D-lactic acidosis in humans: systematic literature review

Davide G.A.M. Bianchetti, Giacomo S. Amelio, Sebastiano A.G. Lava, Mario G. Bianchetti, Giacomo D. Simonetti, Carlo Agostoni, Emilio F. Fossali, Gregorio P. Milani

Research output: Contribution to journalArticlepeer-review


Background: D-lactic acidosis is an uncommon and challenging form of metabolic acidosis that may develop in short bowel syndrome. It has been documented exclusively in case reports and small case series. Methods: We performed a review of the literature in the National Library of Medicine and Excerpta Medica databases. Results: We identified 84 original reports published between 1977 and 2017. D-lactic acidosis was observed in 98 individuals ranging in age from 7 months to 86 years with short bowel syndrome. The clinical presentation included Kussmaul breathing, confusion, slurred speech, and gait disturbances. Furthermore, among 99 consecutive patients with short bowel syndrome, 21 reported having episodes with symptoms consistent with D-lactic acidosis. In addition, D-lactic acid might also contribute to acidosis in diabetes mellitus. Finally, abnormally high D-lactic acid was documented after administration or ingestion of large amounts of propylene glycol, as paraneoplastic phenomenon and perhaps also in a so far poorly characterized inherited inborn error of metabolism. Conclusions: In humans with short bowel syndrome (or carbohydrate malabsorption), D-lactic acidosis is likely rather common and under-recognized. This condition should be included in the differential diagnosis of unexplained high-gap metabolic acidosis where the anion causing the acidosis is not known. Furthermore, diabetic acidosis might be caused by accumulation of both ketone bodies and D-lactic acid. Finally, there are endogenous sources of D-lactic acid in subjects with propylene glycol intoxication.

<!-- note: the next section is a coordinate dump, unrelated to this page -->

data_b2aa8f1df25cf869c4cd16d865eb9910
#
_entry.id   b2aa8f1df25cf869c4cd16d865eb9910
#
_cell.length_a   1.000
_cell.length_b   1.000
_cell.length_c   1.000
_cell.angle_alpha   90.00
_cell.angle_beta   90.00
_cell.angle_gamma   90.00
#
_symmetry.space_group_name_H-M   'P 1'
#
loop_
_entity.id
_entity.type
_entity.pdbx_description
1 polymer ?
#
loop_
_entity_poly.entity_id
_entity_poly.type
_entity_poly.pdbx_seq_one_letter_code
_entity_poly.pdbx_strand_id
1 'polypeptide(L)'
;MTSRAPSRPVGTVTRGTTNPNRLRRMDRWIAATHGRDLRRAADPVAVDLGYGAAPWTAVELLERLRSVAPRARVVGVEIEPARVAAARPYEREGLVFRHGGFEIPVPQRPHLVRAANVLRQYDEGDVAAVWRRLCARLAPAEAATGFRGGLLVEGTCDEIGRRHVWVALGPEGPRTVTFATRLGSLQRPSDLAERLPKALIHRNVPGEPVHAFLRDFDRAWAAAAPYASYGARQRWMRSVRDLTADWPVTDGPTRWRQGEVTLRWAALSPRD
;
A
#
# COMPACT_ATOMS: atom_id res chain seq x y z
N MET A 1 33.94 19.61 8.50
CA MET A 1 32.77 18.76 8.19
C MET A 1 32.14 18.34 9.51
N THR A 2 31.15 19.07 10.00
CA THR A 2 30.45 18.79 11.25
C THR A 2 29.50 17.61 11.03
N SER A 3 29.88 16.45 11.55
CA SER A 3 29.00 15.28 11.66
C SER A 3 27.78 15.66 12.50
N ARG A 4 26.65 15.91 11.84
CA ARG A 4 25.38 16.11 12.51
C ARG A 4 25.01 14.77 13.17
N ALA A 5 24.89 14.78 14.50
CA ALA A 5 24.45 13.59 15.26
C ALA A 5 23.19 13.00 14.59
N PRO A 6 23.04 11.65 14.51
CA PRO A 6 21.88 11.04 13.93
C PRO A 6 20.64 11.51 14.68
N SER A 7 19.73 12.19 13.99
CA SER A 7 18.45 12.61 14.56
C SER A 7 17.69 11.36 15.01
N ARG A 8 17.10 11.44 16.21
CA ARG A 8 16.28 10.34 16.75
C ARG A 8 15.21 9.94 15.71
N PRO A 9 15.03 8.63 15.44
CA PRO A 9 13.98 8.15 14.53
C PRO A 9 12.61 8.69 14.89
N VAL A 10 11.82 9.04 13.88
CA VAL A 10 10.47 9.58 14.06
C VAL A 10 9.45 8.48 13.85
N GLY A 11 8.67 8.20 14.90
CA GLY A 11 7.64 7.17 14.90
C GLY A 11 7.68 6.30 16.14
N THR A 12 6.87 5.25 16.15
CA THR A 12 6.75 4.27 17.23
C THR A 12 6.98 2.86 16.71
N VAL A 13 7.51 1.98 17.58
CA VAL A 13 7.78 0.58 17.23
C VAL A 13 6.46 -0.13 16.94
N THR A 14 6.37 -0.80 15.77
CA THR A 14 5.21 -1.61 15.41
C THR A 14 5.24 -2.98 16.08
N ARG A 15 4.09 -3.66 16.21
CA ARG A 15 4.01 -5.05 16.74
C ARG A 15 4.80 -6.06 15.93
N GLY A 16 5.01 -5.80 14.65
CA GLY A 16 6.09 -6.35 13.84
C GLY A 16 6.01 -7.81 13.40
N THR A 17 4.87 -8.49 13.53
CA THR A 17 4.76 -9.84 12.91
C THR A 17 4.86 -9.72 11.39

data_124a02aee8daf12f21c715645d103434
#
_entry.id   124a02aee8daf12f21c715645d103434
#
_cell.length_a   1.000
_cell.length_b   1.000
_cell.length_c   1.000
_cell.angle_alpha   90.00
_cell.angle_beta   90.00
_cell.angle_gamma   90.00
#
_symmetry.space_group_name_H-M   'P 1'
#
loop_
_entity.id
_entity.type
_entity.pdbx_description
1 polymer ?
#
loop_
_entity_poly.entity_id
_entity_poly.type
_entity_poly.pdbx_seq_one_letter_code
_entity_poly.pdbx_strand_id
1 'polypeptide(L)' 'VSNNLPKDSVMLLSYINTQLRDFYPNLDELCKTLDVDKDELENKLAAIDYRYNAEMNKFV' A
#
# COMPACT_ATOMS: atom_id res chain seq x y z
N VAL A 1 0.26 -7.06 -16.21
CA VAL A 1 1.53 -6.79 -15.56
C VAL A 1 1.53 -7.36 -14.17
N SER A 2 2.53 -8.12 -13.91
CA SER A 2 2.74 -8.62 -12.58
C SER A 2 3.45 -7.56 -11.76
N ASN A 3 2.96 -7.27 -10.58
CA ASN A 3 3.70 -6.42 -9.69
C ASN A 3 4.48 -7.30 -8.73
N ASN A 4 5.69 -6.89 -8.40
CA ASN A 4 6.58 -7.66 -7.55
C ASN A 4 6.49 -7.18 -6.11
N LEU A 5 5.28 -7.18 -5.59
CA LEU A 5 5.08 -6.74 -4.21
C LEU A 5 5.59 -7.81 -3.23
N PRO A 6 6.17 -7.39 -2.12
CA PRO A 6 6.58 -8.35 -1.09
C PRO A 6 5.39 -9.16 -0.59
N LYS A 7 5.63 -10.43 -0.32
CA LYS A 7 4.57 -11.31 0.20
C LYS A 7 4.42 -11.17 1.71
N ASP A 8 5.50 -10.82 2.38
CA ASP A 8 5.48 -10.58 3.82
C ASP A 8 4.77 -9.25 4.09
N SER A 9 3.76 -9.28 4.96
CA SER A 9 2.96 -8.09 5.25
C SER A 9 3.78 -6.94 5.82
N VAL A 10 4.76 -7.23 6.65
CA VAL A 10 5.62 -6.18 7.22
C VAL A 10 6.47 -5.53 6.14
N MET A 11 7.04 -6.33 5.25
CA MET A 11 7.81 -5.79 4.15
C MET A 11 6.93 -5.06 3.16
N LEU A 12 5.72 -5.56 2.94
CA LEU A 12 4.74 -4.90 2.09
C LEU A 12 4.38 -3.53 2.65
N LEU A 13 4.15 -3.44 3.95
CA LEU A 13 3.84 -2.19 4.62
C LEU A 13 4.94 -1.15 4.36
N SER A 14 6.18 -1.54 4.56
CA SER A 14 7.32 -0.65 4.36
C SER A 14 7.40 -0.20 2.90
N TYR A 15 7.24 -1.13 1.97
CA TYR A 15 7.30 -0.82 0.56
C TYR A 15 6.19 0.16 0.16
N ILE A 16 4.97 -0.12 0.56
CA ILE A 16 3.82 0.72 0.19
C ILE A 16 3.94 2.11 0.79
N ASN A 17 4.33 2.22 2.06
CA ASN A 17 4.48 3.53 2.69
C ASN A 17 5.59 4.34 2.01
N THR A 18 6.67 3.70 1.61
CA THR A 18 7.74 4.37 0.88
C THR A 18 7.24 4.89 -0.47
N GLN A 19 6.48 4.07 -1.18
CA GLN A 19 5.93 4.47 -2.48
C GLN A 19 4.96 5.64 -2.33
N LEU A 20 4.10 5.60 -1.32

Original languageEnglish
Pages (from-to)673-681
Number of pages9
JournalPediatric Nephrology
Issue number4
Publication statusPublished - 2018


  • Carbohydrate malabsorption
  • Diabetes mellitus
  • Propylene glycol
  • Short bowel syndrome

ASJC Scopus subject areas

  • Pediatrics, Perinatology, and Child Health
  • Nephrology


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